In summary, two isomers of the biicosahedral [Au13Ag12(PPh3)10Cl8]+ (counterion: [SbF6]) nanocluster (i.e., S-Au13Ag12 and E-Au13Ag12) are discovered, and these two isomers are reversibly transformable by controlling the temperature. The metal configuration of the E-Au13Ag12 isomer possesses a higher symmetry (D5h) than that of the S-Au13Ag12 isomer (D5d) and is preferably formed at low temperature (−10 °C). As the temperature increases to 25 °C, the S-Au13Ag12 isomer (lower symmetry) is exclusively formed. This study shows that the alloying and ligand engineering (i.e., Ag–halide bond) provide a rational strategy to make the framework of metal nanoclusters more flexible for achieving the conformational isomerism, which has the potential to be applied in designing intelligent molecular engines with Gibbs free energy as the driving force of the activity.


Synthesis of Au13Ag12 nanoclusters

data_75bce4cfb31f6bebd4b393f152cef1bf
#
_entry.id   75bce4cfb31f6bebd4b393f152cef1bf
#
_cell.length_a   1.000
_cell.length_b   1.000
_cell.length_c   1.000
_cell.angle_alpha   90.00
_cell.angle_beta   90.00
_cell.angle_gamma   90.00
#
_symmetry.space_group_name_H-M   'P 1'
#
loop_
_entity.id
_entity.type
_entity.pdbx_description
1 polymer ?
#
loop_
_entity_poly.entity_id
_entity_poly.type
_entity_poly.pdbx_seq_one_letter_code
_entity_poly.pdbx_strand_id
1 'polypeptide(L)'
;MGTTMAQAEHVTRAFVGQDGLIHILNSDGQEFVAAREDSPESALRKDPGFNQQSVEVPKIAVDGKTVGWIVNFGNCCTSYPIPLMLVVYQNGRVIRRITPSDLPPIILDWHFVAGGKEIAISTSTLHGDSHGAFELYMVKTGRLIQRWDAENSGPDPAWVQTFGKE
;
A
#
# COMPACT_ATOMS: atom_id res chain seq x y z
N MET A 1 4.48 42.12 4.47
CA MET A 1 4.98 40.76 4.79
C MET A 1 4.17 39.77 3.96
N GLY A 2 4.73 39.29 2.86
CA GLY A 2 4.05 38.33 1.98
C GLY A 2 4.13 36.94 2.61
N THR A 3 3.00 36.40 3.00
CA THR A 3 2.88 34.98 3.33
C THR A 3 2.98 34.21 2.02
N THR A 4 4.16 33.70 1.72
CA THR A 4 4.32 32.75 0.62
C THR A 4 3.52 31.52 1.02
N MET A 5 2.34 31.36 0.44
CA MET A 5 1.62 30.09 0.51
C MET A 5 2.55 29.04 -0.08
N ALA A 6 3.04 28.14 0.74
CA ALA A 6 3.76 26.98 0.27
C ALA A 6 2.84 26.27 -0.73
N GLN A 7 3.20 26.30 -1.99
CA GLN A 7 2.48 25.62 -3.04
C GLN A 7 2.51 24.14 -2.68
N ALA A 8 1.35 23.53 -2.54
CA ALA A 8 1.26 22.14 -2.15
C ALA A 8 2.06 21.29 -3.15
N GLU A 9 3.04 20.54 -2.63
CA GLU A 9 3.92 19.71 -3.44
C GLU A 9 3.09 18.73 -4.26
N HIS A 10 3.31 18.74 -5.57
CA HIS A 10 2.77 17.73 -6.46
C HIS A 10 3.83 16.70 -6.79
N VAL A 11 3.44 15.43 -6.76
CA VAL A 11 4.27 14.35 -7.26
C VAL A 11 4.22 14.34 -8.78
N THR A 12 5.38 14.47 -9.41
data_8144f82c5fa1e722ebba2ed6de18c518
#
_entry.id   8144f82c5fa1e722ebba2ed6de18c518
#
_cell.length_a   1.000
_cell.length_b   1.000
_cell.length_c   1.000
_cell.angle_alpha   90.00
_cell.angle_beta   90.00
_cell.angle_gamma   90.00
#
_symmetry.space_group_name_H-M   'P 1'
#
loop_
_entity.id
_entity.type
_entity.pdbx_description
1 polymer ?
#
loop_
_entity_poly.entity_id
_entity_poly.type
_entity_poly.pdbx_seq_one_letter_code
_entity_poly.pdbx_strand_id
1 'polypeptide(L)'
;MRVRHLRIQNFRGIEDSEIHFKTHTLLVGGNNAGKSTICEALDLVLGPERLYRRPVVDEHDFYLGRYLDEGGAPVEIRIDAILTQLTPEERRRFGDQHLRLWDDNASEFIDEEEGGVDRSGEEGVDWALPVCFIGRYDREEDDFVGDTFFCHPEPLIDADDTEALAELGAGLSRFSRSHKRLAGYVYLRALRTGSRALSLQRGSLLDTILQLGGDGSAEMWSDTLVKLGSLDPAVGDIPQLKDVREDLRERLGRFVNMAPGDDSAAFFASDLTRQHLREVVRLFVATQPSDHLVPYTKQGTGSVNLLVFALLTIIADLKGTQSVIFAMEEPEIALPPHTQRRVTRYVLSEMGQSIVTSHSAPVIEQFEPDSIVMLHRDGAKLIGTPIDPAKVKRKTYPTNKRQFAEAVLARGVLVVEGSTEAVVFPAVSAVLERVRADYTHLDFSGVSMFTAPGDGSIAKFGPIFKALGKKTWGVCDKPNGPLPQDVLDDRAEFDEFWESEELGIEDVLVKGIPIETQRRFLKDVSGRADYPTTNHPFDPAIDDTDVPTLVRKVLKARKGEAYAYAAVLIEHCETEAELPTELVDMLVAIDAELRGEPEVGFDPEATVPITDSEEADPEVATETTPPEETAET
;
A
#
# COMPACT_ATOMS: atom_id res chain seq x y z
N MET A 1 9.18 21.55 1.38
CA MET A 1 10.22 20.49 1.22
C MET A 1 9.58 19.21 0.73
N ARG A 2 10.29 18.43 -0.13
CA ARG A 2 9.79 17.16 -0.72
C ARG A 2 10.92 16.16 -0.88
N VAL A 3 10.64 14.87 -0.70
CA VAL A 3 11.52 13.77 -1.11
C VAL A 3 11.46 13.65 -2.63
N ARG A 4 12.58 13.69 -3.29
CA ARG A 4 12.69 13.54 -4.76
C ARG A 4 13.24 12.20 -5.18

Au(I)PPh3Cl (25 mg, dissolved in 2 mL chloromethane/methanol with v:v = 1:1) was mixed with AgSbF6 (17.2 mg, dissolved in 2 mL chloromethane/methanol with v:v = 1:1). The solution was stirred in dark and air atmosphere. Then the solution was cooled using an ice bath for 30 min, followed by dropwise addition of NaBH4 solution (2 mg, dissolved in 4 mL ice cold methanol). The mixture was kept in the dark and stirred for another 24 h. Next, the temperature was increased slowly to 25 °C. The mixture was then dried via vacuum evaporation and washed with hexane (2 × 1 mL), leaving a black solid. Finally, the black solid was dissolved in 2 mL dichloromethane/methanol (v:v = 1:1) and centrifuged at 10,000 rpm for 5 min. Red, plate-like crystals of E-Au13Ag12 and S-Au13Ag12 were obtained via slow diffusion of diethyl ether into the cluster solution over 6 weeks at −10 or 25 °C. The yields are 26.0% for E-Au13Ag12 and 34.9% for S-Au13Ag12 based on the consumption of Ph3PAuCl.